The best part was the simplicity of their deliciousness. No salad, no can of peas. Not even milk. We ate them happily, pulled from a large bowl placed centrally on the table, one after the next.
My version is a little fussier but not much. Tom reacts much the same way I used to when told tuna won tons were on the menu for dinner; on his best behavior because he too is a fan.
I use green onions rather than red, add cilantro and wasabi (because we like the kick), and serve a simple sake sauce next to a garnish of fresh greens and slices of grapefruit or pickled ginger.
In other news, we welcome a new member into the extended family this month. Kiki Edwards, a Havanese, weighing in at 4 pounds at 4 months-old was adopted last Saturday by my brother Mark’s family in Alaska. Her cousins are already eagerly awaiting a visit!
Us, We couldn’t be more thrilled! She looks like a feisty one with a bit of Bitsy (Mark’s childhood dog) and our Ginger mixed in.Print
Tuna Won Tons with Sake Sauce
An easy week-night supper or an appetizer that can be fried a few hours ahead and reheated just in time to tantalize your guests.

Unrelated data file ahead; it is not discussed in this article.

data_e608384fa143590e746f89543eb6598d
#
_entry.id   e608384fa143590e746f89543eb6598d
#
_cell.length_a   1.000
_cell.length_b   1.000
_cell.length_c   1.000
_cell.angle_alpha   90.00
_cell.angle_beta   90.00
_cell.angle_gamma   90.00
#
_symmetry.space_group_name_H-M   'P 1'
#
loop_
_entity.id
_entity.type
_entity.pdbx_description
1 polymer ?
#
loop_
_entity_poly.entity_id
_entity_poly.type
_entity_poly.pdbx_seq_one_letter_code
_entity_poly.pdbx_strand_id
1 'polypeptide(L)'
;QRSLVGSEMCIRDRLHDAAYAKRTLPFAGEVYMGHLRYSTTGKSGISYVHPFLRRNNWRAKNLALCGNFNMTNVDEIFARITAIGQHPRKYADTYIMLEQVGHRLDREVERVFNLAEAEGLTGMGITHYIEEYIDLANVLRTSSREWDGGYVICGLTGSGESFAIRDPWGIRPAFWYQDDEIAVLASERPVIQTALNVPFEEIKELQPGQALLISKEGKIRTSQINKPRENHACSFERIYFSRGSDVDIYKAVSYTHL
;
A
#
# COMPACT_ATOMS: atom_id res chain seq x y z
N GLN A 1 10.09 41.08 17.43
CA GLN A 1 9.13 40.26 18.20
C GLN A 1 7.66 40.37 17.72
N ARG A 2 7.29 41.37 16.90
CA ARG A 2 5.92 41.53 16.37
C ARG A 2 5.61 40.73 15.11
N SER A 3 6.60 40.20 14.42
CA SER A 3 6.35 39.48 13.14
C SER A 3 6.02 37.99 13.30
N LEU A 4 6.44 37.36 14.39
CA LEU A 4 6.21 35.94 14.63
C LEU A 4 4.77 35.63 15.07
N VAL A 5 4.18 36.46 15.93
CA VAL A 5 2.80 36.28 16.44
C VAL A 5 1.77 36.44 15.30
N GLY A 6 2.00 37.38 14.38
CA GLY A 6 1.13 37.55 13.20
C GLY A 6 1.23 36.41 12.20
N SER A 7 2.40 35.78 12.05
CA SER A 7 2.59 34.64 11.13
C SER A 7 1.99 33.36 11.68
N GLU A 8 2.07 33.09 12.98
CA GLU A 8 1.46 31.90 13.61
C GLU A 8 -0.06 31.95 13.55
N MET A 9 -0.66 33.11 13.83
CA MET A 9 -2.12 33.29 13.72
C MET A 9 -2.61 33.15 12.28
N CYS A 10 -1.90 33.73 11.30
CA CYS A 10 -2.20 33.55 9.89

No skills required to make these., other than opening cans, mixing ingredients and folding things somewhat accurately.
Hot oil required, don’t make without parental supervision for the youngsters (and some adults).
- Yield: 16-18 Won Tons yield dinner for 2 or appetizers for 4 1x
- Category: Dinner or Appetizer
- Method: frying
- Cuisine: Asian fusion
For Won Tons
1 5oz can of 100% Albacore Tuna (sustainably caught), preferably packed in spring water)
2 heaping TB soft cream cheese (preferably organic)
1 large or 2 small Green Onions, chopped
1 TB Worcestershire Sauce
1 tsp Dijon Mustard
1 tsp Soy Sauce (low sodium)
1 tsp Wasabi Paste
2 TB chopped, fresh Cilantro (approximately a large handful)
1 TB freshly-squeezed Lemon Juice
16–20 fresh Won Ton Wrappers
Peanut Oil for frying
For Sake Sauce
1/4 cup Sake
1/8 cup Soy Sauce (low sodium)
2 TB Rice Wine Vinegar
1 tsp Coconut Sugar (or cane sugar)
1/2 tsp chopped Jalapeño (seeds removed)
For the Won Tons
In a medium-sized bowl, with a rubber spatula, mix the tuna with its’ juices, cream cheese, green onions, Worcestershire sauce, Dijon mustard, soy sauce, wasabi paste, cilantro and lemon juice together until completely mixed.
Drop 1 tsp full of mixed ingredients onto the middle of each won ton wrapper.
Fold over into a triangle, pressing the mixture toward the center and sealing gently with your fingers.
Single corner pointing up, fold the two parallel corners toward the single corner, pressing gently to tuck the mixture in. Use a dab of water if needed to seal.
Cover with plastic wrap and refrigerate until you are ready to cook. Meanwhile make the sauce (recipe below).